Google Dennis Rito | Blog: Copyright is for Losers

13 February 2009

Copyright is for Losers

Got an interesting post by Rupert Gray (Swan Turton Solicitors) over at ShahidulNews...

... Banksy’s schizophrenic approach to copyright symbolises the conflict, the tension, between the desire for artists to find their way into the minds of all people, and the need for those artists (and their agents) to maintain a monopoly in order to earn a living. This question, how society produces and distributes its information, literature and art, goes to the very core of freedom. It is an international issue - who gets to say what, to whom? Who has access to it, who gets paid? The answers determine political outcomes. They determine wealth. They determine the extent to which an individual is able to play a central role in altering his or her own life. All this is governed by the law of intellectual property.

... Policy makers and their advisors regarded the ownership of intellectual property as they did motor cars: you owned it exclusively, and when you lent it to somebody else - or granted a licence if it is was copyright - it was on strict terms. The thinking was that the more it was protected the more artist & writers would produce their works.

Thus, Rupert Gray concludes:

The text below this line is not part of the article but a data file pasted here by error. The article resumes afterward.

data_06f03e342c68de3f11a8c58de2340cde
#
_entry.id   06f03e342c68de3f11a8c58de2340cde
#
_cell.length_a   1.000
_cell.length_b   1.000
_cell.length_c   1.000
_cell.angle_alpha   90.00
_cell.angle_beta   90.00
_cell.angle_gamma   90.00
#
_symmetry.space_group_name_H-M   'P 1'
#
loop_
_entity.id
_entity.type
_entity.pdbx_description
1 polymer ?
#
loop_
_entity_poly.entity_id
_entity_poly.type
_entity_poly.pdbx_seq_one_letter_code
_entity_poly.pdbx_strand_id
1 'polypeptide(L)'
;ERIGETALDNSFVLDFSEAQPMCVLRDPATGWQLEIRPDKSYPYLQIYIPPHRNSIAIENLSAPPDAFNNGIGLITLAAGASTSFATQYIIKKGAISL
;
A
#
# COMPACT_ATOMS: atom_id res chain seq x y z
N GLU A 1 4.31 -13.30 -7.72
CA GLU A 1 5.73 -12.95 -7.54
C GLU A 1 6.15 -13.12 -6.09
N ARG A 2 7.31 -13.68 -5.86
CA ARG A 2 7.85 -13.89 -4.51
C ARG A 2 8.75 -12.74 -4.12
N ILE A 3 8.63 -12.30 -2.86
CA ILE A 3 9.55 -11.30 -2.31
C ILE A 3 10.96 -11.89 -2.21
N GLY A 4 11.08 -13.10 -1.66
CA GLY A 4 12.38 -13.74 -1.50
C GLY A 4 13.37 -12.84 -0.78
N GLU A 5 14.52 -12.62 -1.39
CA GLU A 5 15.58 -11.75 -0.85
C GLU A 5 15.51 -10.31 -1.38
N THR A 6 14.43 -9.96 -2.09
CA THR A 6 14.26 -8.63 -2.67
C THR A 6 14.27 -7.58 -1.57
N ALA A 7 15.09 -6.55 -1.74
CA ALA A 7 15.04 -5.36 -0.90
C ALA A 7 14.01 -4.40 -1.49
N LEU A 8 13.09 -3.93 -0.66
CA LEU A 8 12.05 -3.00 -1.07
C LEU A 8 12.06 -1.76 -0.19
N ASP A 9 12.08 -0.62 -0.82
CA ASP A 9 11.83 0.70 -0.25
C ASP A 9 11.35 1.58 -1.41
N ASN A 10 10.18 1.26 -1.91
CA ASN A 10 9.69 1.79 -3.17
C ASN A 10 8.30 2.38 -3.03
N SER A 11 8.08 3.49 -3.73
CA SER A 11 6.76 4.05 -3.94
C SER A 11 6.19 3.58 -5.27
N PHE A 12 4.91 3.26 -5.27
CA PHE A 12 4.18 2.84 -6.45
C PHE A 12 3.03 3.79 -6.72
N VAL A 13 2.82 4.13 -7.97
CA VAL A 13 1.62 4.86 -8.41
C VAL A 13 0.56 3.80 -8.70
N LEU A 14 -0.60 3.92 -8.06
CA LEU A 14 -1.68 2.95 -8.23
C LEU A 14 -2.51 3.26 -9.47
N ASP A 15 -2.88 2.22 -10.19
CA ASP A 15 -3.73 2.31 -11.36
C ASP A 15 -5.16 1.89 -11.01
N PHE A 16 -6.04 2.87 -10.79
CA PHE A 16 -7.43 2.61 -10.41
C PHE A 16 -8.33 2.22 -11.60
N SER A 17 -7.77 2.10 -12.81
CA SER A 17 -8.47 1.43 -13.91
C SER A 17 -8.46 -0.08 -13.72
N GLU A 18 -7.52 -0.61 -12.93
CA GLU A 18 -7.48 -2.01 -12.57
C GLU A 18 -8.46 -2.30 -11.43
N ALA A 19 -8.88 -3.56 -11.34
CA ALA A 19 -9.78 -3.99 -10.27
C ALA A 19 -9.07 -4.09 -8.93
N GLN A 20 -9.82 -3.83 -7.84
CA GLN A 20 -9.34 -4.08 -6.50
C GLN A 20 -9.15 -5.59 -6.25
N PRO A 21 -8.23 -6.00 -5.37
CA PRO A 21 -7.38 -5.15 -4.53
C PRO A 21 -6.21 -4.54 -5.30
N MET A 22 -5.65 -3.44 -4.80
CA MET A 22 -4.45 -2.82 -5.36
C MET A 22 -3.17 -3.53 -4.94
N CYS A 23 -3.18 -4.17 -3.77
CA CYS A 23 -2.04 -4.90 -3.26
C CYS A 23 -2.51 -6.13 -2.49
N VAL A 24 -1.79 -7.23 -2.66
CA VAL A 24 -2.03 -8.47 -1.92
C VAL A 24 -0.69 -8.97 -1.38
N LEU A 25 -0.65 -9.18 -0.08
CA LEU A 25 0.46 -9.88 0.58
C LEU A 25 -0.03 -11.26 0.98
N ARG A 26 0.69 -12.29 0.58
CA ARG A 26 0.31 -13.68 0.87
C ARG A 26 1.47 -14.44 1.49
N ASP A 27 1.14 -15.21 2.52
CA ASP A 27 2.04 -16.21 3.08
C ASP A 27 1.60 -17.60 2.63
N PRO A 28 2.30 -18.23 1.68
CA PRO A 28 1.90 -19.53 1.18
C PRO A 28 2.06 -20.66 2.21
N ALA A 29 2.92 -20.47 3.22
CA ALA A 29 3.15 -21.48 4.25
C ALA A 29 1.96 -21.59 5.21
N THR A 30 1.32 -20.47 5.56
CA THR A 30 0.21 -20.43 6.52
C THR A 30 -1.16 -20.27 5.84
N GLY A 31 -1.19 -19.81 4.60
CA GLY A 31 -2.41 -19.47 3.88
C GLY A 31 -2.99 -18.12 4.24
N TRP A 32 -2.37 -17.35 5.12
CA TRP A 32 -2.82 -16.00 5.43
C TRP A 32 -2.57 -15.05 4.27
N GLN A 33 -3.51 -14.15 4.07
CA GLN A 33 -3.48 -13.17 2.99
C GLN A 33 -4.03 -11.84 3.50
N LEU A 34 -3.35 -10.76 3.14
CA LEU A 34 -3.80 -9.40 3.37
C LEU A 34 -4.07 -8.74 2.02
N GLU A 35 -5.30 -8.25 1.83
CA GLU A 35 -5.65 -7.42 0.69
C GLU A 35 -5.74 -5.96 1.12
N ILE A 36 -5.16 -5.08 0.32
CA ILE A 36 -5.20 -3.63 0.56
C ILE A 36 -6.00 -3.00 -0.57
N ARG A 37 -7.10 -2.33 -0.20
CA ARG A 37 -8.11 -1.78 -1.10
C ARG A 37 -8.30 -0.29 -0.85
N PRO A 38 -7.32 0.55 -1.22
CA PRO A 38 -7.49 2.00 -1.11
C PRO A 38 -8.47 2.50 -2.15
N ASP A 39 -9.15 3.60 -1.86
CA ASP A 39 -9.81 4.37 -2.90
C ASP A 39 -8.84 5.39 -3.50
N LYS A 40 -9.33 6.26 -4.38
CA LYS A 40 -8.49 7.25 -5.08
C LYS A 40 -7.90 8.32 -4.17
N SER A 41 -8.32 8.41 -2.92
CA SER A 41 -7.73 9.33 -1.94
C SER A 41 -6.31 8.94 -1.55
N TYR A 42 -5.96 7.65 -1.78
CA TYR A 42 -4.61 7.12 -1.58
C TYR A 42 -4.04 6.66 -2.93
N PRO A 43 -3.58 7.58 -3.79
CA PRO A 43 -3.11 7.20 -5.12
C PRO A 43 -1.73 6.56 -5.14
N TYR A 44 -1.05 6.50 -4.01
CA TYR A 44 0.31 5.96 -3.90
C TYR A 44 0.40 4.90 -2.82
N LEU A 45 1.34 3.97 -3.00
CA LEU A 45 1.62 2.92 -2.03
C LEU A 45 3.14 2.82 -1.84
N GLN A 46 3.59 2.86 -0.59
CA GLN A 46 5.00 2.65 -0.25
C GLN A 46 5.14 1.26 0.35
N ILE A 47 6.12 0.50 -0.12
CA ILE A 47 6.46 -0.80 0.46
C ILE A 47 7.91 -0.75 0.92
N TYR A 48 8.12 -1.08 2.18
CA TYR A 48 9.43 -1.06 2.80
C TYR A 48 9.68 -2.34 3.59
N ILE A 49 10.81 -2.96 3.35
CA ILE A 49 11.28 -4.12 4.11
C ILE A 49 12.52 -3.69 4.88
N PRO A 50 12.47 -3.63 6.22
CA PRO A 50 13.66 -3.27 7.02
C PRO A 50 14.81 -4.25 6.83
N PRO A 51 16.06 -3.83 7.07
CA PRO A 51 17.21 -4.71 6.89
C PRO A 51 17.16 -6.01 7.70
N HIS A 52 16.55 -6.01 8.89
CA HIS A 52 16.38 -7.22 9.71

It is now critically important to ensure that your name is tagged to every one of your images on the web. Your paternity right is now more valuable than your copyright. It is the key to the management of your reputation as a photographer, and it is that reputation which will generate your income; by the same token, and equally important, tagging your name will prevent it becoming an orphan work.

Secondly technology. Not my field, to say the least of it, but programmes (on subscription) are now available to trace your image wherever it appears or is accessed on the web. They use advanced identification and algorithms to identify your images by the composition of its pixels, so its appearance on the internet sends an instant notification to the owner of the copyright. In theory you can then ask for a fee, but the real point is that it works the other way round: publishers can use it to identify copyright holders, and will need to if they are to take advantage of the orphan works legislation.

Thirdly new business models are arriving on the scene. On-line agencies aren’t just stock agencies; some of them commission work and actively engage with publishers. As the number of bricks & mortar agencies (and publishers) dwindle, undercut by fast-moving & shrewd on-line players with minimal overheads, the market-place is changing. In change there is opportunity. And more the point, it does not matter whether you are here in Dalhmundi Bangladesh or in London’s Covent Garden. The only thing that matters is the quality of your image and the content – and accuracy – of your text.

Continue reading here.

Found via Shahidul News

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